Gene Quartet May Spread Breast Cancer
Silencing 4 Genes May Help Stop Breast Cancer From Spreading to Lungs
April 11, 2007 -- Four genes apparently gang up to help breast cancer spread to the lungs, scientists report in Nature.
Silencing those genes may be a new strategy to stop breast cancer from spreading (metastasizing), note the researchers.
They included Joan Massague, PhD, of the Howard Hughes Medical Institute and the Cancer Biology and Genetics Program at New York's Memorial Sloan-Kettering Cancer Center.
Massague's team studied four genes -- the EREG gene, the Cox-2 gene, and the MMP1 and MMP2 genes -- in human breast cancer cells injected into mice.
In some of the cancer cells, all four genes were inactive. Those breast tumors had trouble growing new blood vessels and spreading cancer cells into the mice's lungs.
In other cancer cells, only one of the four genes was inactive. That didn't do much to curb breast cancer from spreading to the mice's lungs.
The four genes are most effective when they work together, the researchers conclude.
Additionally, the researchers studied another set of mice injected with human breast cancer cells.
The scientists treated some of the mice with three drugs -- the cancer drug Erbitux, the anti-inflammatory drug Celebrex, and an experimental anti-inflammatory drug -- that together target all four genes.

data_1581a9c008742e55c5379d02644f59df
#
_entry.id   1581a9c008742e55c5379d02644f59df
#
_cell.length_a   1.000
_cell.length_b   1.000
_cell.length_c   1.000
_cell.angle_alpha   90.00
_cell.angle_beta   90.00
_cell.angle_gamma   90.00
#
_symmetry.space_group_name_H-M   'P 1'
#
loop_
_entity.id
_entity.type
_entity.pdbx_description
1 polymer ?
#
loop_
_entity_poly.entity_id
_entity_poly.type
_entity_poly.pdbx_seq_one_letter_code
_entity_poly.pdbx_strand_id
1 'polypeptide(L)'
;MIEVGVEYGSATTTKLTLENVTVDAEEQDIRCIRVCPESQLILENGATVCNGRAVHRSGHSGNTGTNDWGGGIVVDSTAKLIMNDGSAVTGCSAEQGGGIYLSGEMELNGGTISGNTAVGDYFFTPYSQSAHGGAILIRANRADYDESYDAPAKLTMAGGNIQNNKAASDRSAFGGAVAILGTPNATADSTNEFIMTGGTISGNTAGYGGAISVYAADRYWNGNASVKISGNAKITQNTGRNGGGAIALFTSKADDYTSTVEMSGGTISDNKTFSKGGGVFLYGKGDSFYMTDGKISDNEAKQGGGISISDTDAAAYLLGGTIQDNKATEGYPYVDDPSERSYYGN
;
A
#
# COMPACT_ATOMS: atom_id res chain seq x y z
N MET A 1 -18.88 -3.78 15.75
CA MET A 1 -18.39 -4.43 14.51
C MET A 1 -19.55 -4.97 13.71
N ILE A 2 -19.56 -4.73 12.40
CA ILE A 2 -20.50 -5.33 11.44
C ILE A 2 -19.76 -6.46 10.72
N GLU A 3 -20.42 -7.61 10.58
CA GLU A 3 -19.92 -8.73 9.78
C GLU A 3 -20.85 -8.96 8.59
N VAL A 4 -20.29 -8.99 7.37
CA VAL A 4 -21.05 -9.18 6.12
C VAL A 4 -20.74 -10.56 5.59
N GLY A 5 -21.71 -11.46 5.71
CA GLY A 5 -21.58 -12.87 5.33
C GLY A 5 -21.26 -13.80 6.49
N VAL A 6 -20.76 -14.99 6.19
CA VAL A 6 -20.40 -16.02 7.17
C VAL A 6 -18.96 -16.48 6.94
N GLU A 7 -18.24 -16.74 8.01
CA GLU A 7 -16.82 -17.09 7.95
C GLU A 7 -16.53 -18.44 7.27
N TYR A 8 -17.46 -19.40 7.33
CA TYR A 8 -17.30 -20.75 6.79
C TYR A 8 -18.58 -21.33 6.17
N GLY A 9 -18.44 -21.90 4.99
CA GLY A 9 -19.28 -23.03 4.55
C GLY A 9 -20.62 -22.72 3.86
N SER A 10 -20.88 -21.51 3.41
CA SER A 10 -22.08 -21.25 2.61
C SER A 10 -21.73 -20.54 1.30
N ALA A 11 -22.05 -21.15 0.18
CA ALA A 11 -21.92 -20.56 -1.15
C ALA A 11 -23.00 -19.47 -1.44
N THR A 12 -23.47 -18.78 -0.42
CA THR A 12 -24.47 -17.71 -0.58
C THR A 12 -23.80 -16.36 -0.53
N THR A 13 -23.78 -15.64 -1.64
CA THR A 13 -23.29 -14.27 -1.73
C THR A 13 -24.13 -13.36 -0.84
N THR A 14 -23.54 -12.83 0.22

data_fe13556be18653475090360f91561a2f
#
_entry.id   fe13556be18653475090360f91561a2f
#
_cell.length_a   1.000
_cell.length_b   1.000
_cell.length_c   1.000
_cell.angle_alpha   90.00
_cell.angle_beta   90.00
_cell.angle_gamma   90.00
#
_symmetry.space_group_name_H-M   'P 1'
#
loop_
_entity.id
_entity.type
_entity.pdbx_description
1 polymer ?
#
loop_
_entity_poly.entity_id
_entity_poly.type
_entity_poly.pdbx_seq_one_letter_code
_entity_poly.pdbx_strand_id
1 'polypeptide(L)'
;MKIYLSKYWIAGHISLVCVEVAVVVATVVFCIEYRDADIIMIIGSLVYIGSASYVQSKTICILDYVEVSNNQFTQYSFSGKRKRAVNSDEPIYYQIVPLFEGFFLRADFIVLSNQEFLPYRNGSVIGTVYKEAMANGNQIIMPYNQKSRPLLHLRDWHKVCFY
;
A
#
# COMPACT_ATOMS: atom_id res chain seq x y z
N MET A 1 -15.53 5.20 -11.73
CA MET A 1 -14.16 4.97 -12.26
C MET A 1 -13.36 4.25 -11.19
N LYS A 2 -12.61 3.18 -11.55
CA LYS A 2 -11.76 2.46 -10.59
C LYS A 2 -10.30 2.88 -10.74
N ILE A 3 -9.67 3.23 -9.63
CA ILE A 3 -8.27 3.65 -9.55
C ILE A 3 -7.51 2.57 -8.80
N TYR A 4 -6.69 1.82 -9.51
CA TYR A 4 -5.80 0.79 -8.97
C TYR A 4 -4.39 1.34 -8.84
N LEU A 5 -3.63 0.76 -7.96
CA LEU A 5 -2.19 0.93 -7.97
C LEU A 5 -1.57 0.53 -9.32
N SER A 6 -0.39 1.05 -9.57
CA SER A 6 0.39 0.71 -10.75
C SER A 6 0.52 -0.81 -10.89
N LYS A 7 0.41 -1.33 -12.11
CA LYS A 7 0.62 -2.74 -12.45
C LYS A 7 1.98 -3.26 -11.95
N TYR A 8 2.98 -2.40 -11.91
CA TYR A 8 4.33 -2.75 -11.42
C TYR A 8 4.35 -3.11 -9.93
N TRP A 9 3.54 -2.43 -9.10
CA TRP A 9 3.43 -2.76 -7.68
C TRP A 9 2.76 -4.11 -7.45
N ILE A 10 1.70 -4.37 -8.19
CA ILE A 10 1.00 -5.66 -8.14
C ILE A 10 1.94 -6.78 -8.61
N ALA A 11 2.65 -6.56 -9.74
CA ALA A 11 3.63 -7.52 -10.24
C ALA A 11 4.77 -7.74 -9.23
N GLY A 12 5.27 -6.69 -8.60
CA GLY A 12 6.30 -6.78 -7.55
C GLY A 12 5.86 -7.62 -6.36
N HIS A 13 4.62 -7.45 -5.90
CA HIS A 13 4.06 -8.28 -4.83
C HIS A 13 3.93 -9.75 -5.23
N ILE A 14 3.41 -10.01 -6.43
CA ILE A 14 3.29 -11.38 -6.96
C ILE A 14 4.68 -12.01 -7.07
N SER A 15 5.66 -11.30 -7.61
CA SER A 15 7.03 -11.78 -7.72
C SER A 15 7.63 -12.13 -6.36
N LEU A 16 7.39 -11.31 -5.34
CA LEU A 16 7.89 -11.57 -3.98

For comparison, other mice got no drug treatments.
The drug combinations hampered breast cancer from spreading to the mice's lungs, the study shows.
"This really nailed the case that if we can inactivate these genes in concert, it will affect metastasis," Massague says in a Howard Hughes Medical Institute news release.
Massague says clinical trials of the drug combination are being discussed.
However, Massague points out that "there are already treatments to diminish the chance of metastasis in breast cancer, so such trials would have to be designed very carefully to understand how and whether the new drug combination would be of additional benefit."
Further studies should be done to see whether the gene quartet affects breast cancer's spread to other organs, writes Gerhard Christofori, PhD, in an editorial in Nature.
Christofori is a biochemistry professor in the clinical biological sciences department at Switzerland's University of Basel.